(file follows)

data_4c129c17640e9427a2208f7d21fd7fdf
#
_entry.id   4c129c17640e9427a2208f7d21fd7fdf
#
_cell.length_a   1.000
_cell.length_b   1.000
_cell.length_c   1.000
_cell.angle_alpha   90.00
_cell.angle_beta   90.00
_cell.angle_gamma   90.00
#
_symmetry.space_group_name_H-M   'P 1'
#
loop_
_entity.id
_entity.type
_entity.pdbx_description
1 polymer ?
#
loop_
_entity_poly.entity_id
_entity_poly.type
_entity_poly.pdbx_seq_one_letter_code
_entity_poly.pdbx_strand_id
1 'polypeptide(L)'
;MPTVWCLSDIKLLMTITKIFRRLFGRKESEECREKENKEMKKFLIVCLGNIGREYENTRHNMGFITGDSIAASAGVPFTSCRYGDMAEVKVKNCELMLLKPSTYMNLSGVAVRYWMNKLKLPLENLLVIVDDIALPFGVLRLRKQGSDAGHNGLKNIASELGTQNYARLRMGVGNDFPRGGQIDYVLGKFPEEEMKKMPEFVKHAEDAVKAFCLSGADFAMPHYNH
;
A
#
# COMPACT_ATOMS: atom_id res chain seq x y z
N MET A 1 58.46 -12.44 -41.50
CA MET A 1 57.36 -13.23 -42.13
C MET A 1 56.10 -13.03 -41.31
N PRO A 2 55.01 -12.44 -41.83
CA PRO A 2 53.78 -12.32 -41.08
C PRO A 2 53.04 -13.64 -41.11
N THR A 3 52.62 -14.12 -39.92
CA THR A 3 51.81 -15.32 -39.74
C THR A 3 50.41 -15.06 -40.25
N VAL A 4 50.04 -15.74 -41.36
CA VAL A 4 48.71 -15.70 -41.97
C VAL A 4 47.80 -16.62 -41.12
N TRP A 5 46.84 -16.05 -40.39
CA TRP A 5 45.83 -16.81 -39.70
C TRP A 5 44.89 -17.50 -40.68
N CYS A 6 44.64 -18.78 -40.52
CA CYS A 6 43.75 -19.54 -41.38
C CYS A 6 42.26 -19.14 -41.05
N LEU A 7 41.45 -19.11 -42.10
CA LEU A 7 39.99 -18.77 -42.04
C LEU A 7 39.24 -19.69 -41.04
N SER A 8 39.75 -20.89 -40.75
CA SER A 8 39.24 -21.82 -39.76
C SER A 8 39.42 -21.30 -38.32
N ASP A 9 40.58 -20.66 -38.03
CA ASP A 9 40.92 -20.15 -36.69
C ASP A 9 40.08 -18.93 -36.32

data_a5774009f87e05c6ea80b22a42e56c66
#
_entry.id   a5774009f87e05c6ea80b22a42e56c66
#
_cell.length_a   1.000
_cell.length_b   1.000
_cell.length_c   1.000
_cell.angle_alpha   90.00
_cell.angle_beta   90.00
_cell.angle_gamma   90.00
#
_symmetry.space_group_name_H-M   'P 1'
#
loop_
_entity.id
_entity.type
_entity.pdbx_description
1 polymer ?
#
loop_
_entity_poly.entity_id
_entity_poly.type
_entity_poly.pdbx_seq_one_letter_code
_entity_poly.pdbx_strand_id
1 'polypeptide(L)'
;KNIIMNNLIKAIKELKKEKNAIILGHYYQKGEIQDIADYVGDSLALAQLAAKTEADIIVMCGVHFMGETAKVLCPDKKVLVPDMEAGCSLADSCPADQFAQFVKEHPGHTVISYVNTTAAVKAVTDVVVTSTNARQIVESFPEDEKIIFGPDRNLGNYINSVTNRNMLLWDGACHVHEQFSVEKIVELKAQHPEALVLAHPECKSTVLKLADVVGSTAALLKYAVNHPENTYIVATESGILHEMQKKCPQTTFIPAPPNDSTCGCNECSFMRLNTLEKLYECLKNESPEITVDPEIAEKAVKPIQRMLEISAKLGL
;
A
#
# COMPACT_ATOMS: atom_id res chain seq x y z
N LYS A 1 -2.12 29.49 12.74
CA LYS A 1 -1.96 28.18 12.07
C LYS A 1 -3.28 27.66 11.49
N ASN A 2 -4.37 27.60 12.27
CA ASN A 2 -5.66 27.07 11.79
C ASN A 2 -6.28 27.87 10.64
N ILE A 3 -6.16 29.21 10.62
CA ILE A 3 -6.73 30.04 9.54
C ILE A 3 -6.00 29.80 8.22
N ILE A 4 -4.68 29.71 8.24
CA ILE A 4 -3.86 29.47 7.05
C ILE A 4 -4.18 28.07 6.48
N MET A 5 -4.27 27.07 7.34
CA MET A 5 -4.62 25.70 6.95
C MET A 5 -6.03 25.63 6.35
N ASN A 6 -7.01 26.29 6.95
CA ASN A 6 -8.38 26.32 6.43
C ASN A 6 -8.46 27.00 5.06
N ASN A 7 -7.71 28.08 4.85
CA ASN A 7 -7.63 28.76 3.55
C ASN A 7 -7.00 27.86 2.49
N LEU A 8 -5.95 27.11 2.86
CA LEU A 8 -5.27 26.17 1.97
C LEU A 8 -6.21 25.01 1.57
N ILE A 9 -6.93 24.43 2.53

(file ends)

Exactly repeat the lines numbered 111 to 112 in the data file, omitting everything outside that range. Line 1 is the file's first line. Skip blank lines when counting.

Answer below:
C LEU A 8 -6.21 25.01 1.57
N ILE A 9 -6.93 24.43 2.53